BC’s city of Victoria has won a court battle over its right to ban plastic bags. The Canadian Plastic Bag Association (CPBA) challenged the bylaw in B.C. Supreme Court in January, saying the city didn’t have the authority to enact the ban.
Giving Victoria a green signal, the court rejected that challenge.
Victoria Mayor Lisa Helps called it a win that could have an impact beyond city borders.
She said, “Today, we’ve been given permission by the courts to manage waste in a sustainable way and I think that’s a good thing.”
The bylaw, approved last December, prohibits grocery stores from offering or selling plastic bags to shoppers, although stores can still offer paper bags or reusable bags for a cost if customers ask.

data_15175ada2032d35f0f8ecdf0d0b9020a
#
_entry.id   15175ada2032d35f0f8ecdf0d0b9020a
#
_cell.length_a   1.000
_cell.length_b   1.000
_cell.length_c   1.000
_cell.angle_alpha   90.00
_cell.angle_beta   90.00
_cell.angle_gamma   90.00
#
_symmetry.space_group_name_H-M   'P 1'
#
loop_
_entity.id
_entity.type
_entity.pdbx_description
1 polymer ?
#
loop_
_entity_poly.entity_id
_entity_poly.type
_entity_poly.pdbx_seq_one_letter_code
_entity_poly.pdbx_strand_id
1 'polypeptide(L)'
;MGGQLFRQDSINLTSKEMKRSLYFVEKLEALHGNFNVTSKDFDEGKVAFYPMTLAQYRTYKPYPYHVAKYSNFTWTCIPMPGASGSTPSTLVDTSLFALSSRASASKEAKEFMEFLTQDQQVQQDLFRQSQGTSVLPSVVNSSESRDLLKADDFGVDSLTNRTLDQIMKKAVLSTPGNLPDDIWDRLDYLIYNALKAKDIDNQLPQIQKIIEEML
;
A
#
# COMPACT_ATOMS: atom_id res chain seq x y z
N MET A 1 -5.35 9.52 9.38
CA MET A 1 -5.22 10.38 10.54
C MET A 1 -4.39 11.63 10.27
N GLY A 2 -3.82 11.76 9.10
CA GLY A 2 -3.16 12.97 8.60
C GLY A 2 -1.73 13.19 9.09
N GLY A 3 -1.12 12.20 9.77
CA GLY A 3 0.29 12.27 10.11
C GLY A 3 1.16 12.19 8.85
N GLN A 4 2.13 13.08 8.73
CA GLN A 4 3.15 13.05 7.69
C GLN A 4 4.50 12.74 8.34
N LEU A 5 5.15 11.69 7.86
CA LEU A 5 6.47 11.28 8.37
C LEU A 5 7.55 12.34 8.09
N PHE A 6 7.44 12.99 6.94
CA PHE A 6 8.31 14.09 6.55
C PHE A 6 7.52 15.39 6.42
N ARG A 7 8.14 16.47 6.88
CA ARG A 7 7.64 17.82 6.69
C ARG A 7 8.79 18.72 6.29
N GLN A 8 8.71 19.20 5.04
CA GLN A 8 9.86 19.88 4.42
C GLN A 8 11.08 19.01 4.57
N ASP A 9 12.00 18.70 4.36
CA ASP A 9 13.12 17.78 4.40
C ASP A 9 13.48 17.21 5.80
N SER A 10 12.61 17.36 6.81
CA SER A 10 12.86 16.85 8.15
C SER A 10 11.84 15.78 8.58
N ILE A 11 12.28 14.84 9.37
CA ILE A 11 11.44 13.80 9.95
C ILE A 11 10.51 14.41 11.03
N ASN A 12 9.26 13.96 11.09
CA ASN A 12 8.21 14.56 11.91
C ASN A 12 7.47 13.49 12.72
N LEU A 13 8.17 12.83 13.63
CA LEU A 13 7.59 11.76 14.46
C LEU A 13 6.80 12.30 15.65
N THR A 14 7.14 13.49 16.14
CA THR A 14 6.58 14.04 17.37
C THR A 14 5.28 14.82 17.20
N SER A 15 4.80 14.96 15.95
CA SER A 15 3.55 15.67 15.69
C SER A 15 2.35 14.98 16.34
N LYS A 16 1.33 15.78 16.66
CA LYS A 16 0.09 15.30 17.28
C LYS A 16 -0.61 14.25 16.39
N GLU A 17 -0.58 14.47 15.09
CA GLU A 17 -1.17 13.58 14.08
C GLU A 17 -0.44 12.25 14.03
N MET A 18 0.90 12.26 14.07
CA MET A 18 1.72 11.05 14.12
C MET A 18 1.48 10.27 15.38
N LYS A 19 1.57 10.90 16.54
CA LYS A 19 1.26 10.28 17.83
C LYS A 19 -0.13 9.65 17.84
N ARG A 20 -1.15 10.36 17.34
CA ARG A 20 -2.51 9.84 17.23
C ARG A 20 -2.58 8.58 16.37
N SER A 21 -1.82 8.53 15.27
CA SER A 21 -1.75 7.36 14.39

The CPBA claimed councilors acted outside their jurisdiction because B.C. cities don’t have the authority to regulate the environment — that’s something that falls to the province.
But in his ruling, B.C. Supreme Court Justice Nathan Smith said the plastic bag bylaw works because cities have the power to regulate business transactions — in this case, giving a bag to a customer to carry goods they’ve purchased.
Smith said the bylaw also falls under a city’s responsibility to manage waste however it can.
Helps said, “This bylaw is basically those two things hand-in-hand.”
“This isn’t just a victory for the City of Victoria, it’s a victory for cities, because cities do have very limited powers,” Helps said.
Non-conforming businesses could face fines from $100 up to $10,000 by 2019.